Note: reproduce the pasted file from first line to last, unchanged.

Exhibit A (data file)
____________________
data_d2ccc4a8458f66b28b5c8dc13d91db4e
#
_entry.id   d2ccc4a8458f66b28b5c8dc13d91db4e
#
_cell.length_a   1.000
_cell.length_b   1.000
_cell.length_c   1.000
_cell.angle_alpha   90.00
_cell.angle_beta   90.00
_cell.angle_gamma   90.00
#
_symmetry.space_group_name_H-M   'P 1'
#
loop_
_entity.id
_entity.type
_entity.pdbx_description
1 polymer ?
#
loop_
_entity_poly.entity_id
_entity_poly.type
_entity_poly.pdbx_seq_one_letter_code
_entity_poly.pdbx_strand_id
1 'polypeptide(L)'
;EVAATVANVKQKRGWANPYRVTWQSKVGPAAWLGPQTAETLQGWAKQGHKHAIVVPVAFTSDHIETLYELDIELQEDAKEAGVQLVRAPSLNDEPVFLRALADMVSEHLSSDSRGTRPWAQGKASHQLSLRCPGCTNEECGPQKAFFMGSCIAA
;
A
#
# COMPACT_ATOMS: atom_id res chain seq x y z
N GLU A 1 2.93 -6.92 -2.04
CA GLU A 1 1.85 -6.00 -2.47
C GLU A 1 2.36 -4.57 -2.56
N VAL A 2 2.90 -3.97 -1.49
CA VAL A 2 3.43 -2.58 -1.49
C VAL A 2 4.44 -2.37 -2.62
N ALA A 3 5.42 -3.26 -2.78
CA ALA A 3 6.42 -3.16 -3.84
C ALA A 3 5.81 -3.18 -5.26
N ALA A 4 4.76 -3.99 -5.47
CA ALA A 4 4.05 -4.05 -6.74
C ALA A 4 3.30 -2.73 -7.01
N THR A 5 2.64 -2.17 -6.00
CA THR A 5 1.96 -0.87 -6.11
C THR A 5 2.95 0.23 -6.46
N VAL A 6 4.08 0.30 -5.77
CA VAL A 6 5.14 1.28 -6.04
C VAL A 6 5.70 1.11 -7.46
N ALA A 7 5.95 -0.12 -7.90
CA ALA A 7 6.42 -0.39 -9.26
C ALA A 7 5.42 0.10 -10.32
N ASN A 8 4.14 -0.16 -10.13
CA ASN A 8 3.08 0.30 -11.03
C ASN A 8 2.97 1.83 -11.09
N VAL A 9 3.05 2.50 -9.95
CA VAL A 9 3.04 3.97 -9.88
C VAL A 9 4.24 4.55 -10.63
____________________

data_d2ccc4a8458f66b28b5c8dc13d91db4e
#
_entry.id   d2ccc4a8458f66b28b5c8dc13d91db4e
#
_cell.length_a   1.000
_cell.length_b   1.000
_cell.length_c   1.000
_cell.angle_alpha   90.00
_cell.angle_beta   90.00
_cell.angle_gamma   90.00
#
_symmetry.space_group_name_H-M   'P 1'
#
loop_
_entity.id
_entity.type
_entity.pdbx_description
1 polymer ?
#
loop_
_entity_poly.entity_id
_entity_poly.type
_entity_poly.pdbx_seq_one_letter_code
_entity_poly.pdbx_strand_id
1 'polypeptide(L)'
;EVAATVANVKQKRGWANPYRVTWQSKVGPAAWLGPQTAETLQGWAKQGHKHAIVVPVAFTSDHIETLYELDIELQEDAKEAGVQLVRAPSLNDEPVFLRALADMVSEHLSSDSRGTRPWAQGKASHQLSLRCPGCTNEECGPQKAFFMGSCIAA
;
A
#
# COMPACT_ATOMS: atom_id res chain seq x y z
N GLU A 1 2.93 -6.92 -2.04
CA GLU A 1 1.85 -6.00 -2.47
C GLU A 1 2.36 -4.57 -2.56
N VAL A 2 2.90 -3.97 -1.49
CA VAL A 2 3.43 -2.58 -1.49
C VAL A 2 4.44 -2.37 -2.62
N ALA A 3 5.42 -3.26 -2.78
CA ALA A 3 6.42 -3.16 -3.84
C ALA A 3 5.81 -3.18 -5.26
N ALA A 4 4.76 -3.99 -5.47
CA ALA A 4 4.05 -4.05 -6.74
C ALA A 4 3.30 -2.73 -7.01
N THR A 5 2.64 -2.17 -6.00
CA THR A 5 1.96 -0.87 -6.11
C THR A 5 2.95 0.23 -6.46
N VAL A 6 4.08 0.30 -5.77
CA VAL A 6 5.14 1.28 -6.04
C VAL A 6 5.70 1.11 -7.46
N ALA A 7 5.95 -0.12 -7.90
CA ALA A 7 6.42 -0.39 -9.26
C ALA A 7 5.42 0.10 -10.32
N ASN A 8 4.14 -0.16 -10.13
CA ASN A 8 3.08 0.30 -11.03
C ASN A 8 2.97 1.83 -11.09
N VAL A 9 3.05 2.50 -9.95
CA VAL A 9 3.04 3.97 -9.88
C VAL A 9 4.24 4.55 -10.63